Connecticut. Connecticut passed state paid disability insurance in June 2019 and intends to offer up to 12 weeks of paid family leave under the insurance plan to eligible employees, funded by employee payroll tax contributions. An additional two weeks may be available to qualified employees related to childbirth. Contributions will be set at a maximum rate of 0.5 percent of the employee’s wages starting in 2021. Connecticut plans to offer benefits of up to 95 percent of a private sector employee’s average weekly wage rate to a maximum benefit of $900 per week starting in 2022.
Oregon. Oregon adopted the newest paid family leave insurance law in July 2019 and is the most generous law on the subject to date. Combined employer and employee payroll contributions are set to begin in 2022, with benefits paid beginning in 2023. Under the law, Oregon will offer up to 12 weeks paid for qualifying leave, and the maximum low-income employee benefit will be paid 100 percent of their wages for time off (subject to a benefit cap of $1,215 per week). This is important to advocates of the law because low-income employees tend to be hit the hardest when taking time off if they are living paycheck-to-paycheck. Oregon’s law also offers employees job security when they take paid leave under a broad range of already-existing state protected leaves, including employees welcoming a new baby, caring for an ill relative, or dealing with their own health condition, as well as victims of domestic violence. Oregon was the first state to include victims of domestic violence in its paid leave legislation (New Jersey has recently included domestic violence victims in an amendment to its law). Oregon also extends benefits to both full-time and part-time employees. Because state law expands the definition of “family member” from just blood relatives to include nontraditional family dynamics, the paid leave is similarly broad.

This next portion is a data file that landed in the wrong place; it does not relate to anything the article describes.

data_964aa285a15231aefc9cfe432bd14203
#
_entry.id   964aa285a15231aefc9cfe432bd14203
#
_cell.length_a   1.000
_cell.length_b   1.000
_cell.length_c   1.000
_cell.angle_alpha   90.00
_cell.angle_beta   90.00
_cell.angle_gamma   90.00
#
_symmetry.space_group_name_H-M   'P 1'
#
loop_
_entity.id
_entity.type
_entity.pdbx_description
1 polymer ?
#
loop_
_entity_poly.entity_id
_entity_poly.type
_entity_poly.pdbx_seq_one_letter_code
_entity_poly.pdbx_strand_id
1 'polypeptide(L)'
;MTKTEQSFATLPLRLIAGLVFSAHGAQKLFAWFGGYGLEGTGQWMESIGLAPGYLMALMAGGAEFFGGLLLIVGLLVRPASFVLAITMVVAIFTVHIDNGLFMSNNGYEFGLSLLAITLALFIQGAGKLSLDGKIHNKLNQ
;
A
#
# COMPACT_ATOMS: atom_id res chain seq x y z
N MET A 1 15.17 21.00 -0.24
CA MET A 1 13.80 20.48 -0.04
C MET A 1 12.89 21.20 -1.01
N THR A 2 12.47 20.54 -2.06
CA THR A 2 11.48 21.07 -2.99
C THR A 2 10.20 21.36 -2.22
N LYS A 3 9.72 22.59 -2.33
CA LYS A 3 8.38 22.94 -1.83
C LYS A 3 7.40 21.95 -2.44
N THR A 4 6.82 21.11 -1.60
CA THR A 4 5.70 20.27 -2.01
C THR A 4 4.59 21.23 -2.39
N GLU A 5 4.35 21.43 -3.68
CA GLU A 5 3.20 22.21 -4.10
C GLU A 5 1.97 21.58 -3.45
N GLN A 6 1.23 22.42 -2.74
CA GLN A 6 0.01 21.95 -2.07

Implications for Employers
While there is disagreement about how paid leave should be funded, how long it should be offered, and who specifically it should be offered to, most can agree that this is an issue central to family life and one on which the United States has long been behind when compared to other countries around the world. A growing concern for employers is what government-mandated paid leave will cost them. Over the last few years, major tech companies have begun adopting their own paid family leave policies voluntarily, addressing some of the concerns from businesses. Laszlo Bock, senior vice president of Google’s people operations, wrote in his book Work Rules! (Twelve, 2015):
The attrition rate for women after childbirth was twice our average attrition rate. . . . After making the change in leave, the difference in attrition rates vanished. And moms told us that they were often using the extra two months to transition slowly back to work, making them more effective and happier when the leave ended. When we eventually did the math, it turned out this program cost nothing. The cost of having a mom out of the office for an extra couple of months was more than offset by the value of retaining her expertise and avoiding the cost of finding and training a new hire.
Advocates argue that paid leave plans communicate that employers value their employees and what they bring to their company. It is also becoming a competitive advantage for small businesses that have elected to voluntarily begin their own paid leave plans.
The costs of paid family leave to businesses are now being weighed against the interests of employees seeking to balance family life, health needs, and the need to continue supporting themselves and their family. Leave laws and compliance may continue to become increasingly complex. Business leaders must stay up-to-date on the status of mandated paid leave laws in their state and locality. Many experts advocate that businesses get a head start on statutory changes to paid leave by calculating the costs, assessing the potential benefits, and creating their own voluntary paid leave program.